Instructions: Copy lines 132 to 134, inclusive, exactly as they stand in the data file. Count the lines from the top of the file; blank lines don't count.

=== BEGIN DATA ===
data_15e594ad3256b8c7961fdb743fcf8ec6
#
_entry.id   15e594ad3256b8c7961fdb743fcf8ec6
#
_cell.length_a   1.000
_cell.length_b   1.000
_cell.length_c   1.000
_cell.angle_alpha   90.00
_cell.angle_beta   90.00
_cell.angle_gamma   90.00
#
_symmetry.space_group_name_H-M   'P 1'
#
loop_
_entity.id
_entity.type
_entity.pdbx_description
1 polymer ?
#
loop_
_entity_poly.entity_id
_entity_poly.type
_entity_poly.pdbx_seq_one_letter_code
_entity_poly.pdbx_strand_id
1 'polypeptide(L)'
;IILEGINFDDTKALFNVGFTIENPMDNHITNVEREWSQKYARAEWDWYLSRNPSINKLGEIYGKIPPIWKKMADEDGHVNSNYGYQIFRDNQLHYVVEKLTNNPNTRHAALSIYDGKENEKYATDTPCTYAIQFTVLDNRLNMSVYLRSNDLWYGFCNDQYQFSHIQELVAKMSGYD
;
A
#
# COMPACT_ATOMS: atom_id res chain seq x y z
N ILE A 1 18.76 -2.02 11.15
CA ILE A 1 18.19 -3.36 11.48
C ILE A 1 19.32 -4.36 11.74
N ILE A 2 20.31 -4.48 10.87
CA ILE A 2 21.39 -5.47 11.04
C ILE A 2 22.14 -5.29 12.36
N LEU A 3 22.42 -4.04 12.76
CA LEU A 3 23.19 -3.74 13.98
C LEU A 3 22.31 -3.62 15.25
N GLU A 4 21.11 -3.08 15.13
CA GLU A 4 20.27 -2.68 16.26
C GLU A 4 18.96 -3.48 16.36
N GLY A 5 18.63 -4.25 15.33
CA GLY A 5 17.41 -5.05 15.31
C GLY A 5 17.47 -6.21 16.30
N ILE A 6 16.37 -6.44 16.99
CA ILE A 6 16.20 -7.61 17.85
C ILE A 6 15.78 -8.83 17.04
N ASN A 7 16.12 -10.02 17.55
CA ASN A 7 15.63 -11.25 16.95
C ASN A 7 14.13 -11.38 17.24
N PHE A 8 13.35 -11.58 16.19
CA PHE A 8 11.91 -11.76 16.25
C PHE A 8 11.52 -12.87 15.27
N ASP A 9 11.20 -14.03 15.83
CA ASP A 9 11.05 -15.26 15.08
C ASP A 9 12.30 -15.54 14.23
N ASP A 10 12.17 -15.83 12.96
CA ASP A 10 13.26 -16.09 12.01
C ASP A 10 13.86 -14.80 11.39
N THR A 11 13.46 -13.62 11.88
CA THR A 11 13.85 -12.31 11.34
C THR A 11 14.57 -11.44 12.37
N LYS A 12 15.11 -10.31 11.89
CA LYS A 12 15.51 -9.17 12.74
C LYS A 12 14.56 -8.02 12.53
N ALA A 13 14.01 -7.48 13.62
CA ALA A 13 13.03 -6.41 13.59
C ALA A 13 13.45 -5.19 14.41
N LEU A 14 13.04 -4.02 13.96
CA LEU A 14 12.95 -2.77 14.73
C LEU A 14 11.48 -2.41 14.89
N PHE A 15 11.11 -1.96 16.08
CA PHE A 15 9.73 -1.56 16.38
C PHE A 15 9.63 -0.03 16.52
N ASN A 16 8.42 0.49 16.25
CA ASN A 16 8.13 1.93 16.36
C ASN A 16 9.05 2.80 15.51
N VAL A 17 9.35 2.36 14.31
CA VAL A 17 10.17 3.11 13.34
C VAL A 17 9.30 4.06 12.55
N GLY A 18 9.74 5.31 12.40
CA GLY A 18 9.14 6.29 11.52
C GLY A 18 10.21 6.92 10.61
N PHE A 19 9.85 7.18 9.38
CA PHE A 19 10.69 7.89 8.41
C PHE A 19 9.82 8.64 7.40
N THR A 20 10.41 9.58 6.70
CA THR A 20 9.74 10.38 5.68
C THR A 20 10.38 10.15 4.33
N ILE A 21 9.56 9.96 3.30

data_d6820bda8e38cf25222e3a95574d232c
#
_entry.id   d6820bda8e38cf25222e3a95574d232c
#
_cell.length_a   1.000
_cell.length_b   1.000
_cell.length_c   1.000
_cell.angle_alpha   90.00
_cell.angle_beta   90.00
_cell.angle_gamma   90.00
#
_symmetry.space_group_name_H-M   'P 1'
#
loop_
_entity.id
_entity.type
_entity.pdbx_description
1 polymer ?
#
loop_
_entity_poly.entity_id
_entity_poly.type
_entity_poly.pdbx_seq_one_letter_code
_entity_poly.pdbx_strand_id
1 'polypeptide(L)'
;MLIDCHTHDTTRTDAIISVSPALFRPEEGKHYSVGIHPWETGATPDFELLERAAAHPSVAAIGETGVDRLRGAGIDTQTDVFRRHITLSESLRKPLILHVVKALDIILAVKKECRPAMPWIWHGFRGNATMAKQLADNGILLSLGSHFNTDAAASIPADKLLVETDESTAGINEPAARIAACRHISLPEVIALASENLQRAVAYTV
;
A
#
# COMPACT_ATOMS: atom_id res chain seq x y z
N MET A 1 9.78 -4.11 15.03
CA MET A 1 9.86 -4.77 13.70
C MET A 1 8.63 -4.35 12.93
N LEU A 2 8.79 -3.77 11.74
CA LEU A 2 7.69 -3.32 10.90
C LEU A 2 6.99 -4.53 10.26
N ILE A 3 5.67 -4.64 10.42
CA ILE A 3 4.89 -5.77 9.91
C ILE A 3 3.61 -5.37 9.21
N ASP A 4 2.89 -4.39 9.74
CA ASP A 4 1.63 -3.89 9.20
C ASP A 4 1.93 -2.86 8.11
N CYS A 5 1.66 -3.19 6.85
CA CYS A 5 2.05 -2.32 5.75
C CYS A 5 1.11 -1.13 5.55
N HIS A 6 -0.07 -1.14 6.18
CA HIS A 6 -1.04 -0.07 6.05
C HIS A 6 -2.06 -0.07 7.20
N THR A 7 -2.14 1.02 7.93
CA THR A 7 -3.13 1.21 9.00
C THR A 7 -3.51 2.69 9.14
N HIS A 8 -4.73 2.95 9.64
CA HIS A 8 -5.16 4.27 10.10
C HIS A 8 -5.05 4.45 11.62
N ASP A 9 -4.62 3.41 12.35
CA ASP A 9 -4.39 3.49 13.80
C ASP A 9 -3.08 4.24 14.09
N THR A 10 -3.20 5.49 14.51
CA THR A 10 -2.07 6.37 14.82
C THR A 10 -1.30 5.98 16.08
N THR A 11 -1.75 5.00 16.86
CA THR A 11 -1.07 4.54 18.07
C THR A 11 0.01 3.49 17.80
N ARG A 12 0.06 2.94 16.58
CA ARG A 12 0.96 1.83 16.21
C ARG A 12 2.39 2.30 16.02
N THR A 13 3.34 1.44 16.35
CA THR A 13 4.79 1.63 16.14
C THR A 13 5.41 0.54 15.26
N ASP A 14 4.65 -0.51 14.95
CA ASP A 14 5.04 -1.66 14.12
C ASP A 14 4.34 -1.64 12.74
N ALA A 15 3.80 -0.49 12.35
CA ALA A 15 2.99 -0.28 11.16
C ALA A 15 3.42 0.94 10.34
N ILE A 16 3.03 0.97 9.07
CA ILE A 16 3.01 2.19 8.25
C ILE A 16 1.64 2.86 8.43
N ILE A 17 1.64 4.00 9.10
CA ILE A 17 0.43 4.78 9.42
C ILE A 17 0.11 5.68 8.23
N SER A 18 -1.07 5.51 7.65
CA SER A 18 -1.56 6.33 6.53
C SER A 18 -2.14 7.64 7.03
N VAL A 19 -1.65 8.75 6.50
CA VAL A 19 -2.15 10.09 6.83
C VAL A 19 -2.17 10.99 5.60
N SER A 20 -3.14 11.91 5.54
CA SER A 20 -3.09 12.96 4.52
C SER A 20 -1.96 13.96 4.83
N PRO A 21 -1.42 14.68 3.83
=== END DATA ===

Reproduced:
CA ASP A 4 1.63 -3.89 9.20
C ASP A 4 1.93 -2.86 8.11
N CYS A 5 1.66 -3.19 6.85